+# Please see the <java-home>/conf/security/policy/README.txt file or consult
+# the Java Security Guide/JCA documentation for more information.
 #
 # YOU ARE ADVISED TO CONSULT YOUR EXPORT/IMPORT CONTROL COUNSEL OR ATTORNEY
 # TO DETERMINE THE EXACT REQUIREMENTS.
 #
-# The policy files are flat text files organized into subdirectories of
-# <java-home>/conf/security/policy.  Each directory contains a complete
-# set of policy files.
-#
-# The "crypto.policy" Security property controls the directory selection,
-# and thus the effective cryptographic policy.
-#
-# The default set of directories is:
-#
-#     limited | unlimited
-#
-# however other directories can be created and configured.
-#
-# Within a directory, the effective policy is the combined minimum
-# permissions of the grant statements in the file(s) with the filename
-# pattern "default_*.policy".  At least one grant is required.  For
-# example:
-#
-#     limited   =  Export (all) + Import (limited)  =  Limited
-#     unlimited =  Export (all) + Import (all)      =  Unlimited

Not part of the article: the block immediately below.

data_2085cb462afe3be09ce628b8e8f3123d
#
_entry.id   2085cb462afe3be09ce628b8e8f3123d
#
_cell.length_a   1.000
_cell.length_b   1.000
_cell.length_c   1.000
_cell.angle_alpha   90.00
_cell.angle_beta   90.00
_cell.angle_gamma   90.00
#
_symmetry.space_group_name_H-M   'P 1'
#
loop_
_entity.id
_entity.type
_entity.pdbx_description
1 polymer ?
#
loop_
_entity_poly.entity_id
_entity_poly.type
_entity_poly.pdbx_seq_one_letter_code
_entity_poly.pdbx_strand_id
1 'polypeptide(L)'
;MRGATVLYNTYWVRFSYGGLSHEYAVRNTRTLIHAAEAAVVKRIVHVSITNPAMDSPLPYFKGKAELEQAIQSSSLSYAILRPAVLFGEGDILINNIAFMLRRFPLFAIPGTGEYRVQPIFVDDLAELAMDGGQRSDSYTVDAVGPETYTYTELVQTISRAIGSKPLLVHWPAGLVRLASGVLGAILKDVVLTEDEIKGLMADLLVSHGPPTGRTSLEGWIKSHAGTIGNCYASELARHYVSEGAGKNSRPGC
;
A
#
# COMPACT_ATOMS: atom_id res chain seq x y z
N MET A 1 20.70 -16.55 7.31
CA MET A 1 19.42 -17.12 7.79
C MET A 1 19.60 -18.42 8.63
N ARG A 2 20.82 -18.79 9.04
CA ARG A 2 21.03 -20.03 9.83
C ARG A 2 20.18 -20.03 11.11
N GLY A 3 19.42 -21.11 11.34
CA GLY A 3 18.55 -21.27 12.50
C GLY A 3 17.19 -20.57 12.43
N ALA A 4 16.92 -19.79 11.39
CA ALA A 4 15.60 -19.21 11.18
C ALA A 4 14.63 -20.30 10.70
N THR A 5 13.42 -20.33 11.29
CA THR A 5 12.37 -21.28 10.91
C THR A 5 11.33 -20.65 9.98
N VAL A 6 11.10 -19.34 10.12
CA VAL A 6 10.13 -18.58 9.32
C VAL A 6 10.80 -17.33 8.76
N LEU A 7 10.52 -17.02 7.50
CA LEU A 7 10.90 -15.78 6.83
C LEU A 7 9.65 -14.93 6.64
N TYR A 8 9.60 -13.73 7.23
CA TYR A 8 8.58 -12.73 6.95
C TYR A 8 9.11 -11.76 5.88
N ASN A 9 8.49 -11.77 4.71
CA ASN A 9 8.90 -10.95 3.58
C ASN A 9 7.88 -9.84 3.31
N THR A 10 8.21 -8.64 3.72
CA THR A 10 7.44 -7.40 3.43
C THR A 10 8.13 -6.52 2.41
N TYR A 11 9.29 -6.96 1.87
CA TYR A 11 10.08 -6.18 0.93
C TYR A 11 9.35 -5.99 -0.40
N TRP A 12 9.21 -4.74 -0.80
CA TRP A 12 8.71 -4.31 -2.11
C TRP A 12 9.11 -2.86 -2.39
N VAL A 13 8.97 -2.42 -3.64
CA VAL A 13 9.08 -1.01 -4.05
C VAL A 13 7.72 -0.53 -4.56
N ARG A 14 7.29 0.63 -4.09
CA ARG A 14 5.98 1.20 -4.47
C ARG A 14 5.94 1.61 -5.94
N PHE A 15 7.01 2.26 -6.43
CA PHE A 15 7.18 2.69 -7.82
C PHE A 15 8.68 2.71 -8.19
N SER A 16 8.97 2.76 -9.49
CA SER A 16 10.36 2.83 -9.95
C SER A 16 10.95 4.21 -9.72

-#
-# The effective exemption policy is the combined minimum permissions
-# of the grant statements in the file(s) with the filename pattern
-# "exempt_*.policy".  Exemption grants are optional.
-#
-#     limited   =  grants exemption permissions, by which the
-#                  effective policy can be circumvented.
-#                  e.g.  KeyRecovery/Escrow/Weakening.
-#
-# Please see the JCA documentation for additional information on these
-# files and formats.
+# [1] Please note that the JCE for Java SE, including the JCE framework,
+# cryptographic policy files, and standard JCE providers provided with
+# the Java SE, have been reviewed and approved for export as mass market
+# encryption item by the US Bureau of Industry and Security.
 #
 # Note: This property is currently used by the JDK Reference implementation.
 # It is not guaranteed to be examined and used by other implementations.
--- a/src/java.base/share/conf/security/policy/README.txt	Thu Sep 14 15:36:00 2017 -0700
+++ b/src/java.base/share/conf/security/policy/README.txt	Thu Sep 14 15:37:37 2017 -0700
@@ -5,30 +5,50 @@
                                README
 ------------------------------------------------------------------------
 
+Import and export control rules on cryptographic software vary from
+country to country.  The Java Cryptography Extension (JCE) architecture
+allows flexible cryptographic key strength to be configured via the
+jurisdiction policy files which are referenced by the “crypto.policy”
+security property in the <java-home>/conf/security/java.security file.
 
-The JCE architecture allows flexible cryptographic strength to be
-configured via the jurisdiction policy files contained within these
-directories.
+By default, Java provides two different sets of cryptographic policy
+files: